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Mountain Summits

ON THE BEATEN PATH – by JILL COLLINS

Looking back at thousands of photos we have taken over the summer and fall, it is hard to decide what adventure to write about. My family and I are so grateful to be able to adventure as often as we do and the past six months have been busy, to say the least. We backpacked into the wild spaces of Vancouver Island, kayaked around an island, explored new climbing crags and bike-packed across two islands. Our adventures took us off island this summer. Shhh…don’t tell anyone. Keeping a low profile we hiked the Kettle Valley Trail, canoed on the Columbia River, and hiked to our first backcountry hut in Bugaboo Provincial Park in the Purcell Mountain range of southeast B.C.

I finally narrowed down my choice, or rather three choices, to write about. Summits. There is something special about adding four rocks to a cairn marking a mountain summit as a family. Vancouver Island may not have the highest peaks when compared to the Rockies or Purcells of B.C. but the elevation gained while hiking is comparable. Difference being, our hikes start at sea level.

The three Vancouver Island mountain summits Joel, Ben, Liv and I reached this summer were all very comparable in terrain, time, distance and elevation gained while hiking. Each hike averaged about six hours and included plenty of time for snacking, admiring plants or views, photographing anything and everything, and partaking in some sort of wandering like exploration.

Mt. Benson: 1023m 3.5km to summit 719m elevation. Mt. Benson dominates the skyline west of Nanaimo, B.C and beckons all outdoor enthusiasts to come on up. This summer marked our third attempt to summit Mt. Benson and we all were pretty happy to cross it off our list, finally! Well known for the mountain biking and hiking trails, Mt. Benson also has several climbing crags and is training ground for die hard runners. I hear one can run up to the summit from Witchcraft Lake in 25 minutes. Kudos to whoever that is!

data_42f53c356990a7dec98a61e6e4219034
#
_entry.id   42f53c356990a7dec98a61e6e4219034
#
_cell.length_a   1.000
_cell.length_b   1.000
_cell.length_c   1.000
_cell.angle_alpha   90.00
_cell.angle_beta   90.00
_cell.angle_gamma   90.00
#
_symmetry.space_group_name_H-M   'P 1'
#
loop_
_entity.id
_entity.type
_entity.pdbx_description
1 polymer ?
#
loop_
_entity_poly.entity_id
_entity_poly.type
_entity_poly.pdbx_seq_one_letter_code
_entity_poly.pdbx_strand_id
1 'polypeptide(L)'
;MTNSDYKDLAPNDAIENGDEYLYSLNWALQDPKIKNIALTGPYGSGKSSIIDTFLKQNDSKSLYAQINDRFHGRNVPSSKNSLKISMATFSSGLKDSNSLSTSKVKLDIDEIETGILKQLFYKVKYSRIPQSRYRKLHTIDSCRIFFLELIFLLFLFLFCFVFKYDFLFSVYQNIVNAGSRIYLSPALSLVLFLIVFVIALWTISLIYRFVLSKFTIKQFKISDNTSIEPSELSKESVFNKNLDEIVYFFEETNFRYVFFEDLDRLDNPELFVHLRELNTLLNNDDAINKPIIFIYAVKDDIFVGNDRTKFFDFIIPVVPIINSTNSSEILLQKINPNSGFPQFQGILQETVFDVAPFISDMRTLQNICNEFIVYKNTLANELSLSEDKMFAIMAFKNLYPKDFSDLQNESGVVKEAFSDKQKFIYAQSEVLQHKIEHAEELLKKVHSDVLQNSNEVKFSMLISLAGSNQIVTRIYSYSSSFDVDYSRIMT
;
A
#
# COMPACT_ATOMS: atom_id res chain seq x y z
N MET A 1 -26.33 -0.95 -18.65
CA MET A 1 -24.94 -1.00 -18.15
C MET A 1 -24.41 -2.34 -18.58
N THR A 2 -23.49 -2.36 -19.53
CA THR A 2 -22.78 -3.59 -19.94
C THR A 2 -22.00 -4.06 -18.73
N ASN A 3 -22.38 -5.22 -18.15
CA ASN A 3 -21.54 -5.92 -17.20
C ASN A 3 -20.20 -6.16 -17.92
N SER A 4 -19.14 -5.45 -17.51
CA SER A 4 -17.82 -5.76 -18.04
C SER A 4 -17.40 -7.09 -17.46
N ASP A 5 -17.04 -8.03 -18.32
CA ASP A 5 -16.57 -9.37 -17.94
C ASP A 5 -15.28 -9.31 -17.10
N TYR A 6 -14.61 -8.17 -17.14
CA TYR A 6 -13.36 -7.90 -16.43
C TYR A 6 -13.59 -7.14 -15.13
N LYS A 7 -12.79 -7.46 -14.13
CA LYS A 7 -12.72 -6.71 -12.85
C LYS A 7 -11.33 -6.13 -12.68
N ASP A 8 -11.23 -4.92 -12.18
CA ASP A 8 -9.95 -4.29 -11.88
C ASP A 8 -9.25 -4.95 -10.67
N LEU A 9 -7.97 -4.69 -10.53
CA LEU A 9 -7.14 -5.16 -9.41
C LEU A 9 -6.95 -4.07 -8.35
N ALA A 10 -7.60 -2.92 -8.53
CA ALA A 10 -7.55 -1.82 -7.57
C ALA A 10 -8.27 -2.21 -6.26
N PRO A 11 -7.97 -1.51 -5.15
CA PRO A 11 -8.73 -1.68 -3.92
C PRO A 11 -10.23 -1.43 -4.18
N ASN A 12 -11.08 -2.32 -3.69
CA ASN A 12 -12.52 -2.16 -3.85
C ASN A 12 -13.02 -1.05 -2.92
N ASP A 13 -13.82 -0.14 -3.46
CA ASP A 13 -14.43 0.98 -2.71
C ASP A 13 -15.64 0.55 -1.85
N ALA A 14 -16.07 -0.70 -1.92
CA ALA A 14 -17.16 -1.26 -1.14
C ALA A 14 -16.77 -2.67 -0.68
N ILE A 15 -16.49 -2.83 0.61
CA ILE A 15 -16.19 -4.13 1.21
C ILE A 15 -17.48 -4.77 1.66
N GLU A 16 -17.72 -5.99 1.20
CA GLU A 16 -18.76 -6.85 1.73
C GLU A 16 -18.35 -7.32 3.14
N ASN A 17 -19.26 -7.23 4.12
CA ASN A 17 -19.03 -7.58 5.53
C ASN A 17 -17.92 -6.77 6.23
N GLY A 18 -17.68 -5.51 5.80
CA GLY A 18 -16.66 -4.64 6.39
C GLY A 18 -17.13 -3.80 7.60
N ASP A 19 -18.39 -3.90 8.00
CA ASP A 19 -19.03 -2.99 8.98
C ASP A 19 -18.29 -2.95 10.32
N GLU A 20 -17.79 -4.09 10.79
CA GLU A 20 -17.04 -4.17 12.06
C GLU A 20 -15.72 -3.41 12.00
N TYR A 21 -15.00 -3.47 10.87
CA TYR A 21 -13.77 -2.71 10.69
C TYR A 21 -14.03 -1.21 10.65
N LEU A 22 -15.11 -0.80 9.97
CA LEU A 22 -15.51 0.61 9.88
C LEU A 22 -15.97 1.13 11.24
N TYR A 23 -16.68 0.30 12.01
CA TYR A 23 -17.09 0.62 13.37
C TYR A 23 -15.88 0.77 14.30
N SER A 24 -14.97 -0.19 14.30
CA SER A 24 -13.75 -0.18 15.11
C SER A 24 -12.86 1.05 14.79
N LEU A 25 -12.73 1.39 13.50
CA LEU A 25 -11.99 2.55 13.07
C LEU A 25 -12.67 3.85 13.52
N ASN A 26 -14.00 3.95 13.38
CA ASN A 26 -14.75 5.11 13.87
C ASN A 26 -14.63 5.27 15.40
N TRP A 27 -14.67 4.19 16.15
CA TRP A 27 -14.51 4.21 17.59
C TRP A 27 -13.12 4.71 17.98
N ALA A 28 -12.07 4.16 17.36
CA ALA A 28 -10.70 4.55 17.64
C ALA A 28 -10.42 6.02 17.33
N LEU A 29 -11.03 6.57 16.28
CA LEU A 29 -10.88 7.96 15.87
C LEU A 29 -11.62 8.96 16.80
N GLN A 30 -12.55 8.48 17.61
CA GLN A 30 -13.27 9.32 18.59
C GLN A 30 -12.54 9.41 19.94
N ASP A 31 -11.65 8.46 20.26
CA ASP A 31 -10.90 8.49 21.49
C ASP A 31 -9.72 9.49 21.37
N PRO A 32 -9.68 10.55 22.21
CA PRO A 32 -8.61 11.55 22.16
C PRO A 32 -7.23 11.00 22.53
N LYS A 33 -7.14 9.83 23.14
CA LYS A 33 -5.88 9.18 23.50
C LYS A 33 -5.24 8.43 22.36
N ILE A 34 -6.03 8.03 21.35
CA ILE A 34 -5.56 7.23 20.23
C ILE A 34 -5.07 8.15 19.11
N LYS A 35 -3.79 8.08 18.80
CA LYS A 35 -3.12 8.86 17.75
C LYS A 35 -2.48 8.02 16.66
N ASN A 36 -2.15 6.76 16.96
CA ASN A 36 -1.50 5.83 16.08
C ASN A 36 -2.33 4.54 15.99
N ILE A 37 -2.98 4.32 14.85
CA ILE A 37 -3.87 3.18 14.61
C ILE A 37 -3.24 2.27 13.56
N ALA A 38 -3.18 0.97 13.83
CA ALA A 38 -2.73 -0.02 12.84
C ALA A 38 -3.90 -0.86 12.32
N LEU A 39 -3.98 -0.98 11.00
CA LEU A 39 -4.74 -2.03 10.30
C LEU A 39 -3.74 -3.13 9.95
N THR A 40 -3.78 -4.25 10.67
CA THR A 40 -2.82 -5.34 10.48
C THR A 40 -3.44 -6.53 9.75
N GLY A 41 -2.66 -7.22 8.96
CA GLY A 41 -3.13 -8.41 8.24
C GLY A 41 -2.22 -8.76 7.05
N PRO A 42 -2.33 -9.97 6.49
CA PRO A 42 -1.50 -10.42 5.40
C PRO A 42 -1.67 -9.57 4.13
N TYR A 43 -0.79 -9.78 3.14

Mt. Horne: 910m 5km to summit 750m elevation. Located near Cameron Lake and accessed from Cathedral Grove near McMillan Park. Mt. Horne is overlooked by locals and tourists enroute to the west coast of Vancouver Island. Hard to pass up 360 degree views of the Alberni Valley, Cameron Valley, Wesley Ridge, Cameron Lake, Georgia Strait, and Mt. Arrowsmith … you get the idea. Best part of this hike was the final ascent to the top, climbing up and over large boulders. Made us feel like real mountaineers.

Mt. Moriarty: 1603m 4.5km to summit 700m elevation gain. The first part of this hike is full of switchbacks, typical Vancouver Island forests, and steep. Thankfully, once you hike up this section, the rest of the hike to the summit is along the ridge. I would consider it one of the most beautiful alpine hikes in the area. Alpine to summit offers views of steep bluffs, rocky terrain, and plenty of alpine plants to ohh and ahh over. From the top Mt. Arrowsmith can be seen and once again it is calling our name. Next time!

Years of adventuring has taught me that setting out to accomplish great outdoor feats is rewarding not only to Joel and I, but to Ben and Liv as well. These two young adventurers experience the same satisfaction as we do. There, at the summit, waiting for us are valuable lessons in determination, goal setting, personal achievement, and self-confidence. Yes, there definitely something special about adding four rocks to a cairn marking a mountain summit as a family.

 

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About the author: Jill Collins

Jill Collins

Jill goes off the beaten path a lot.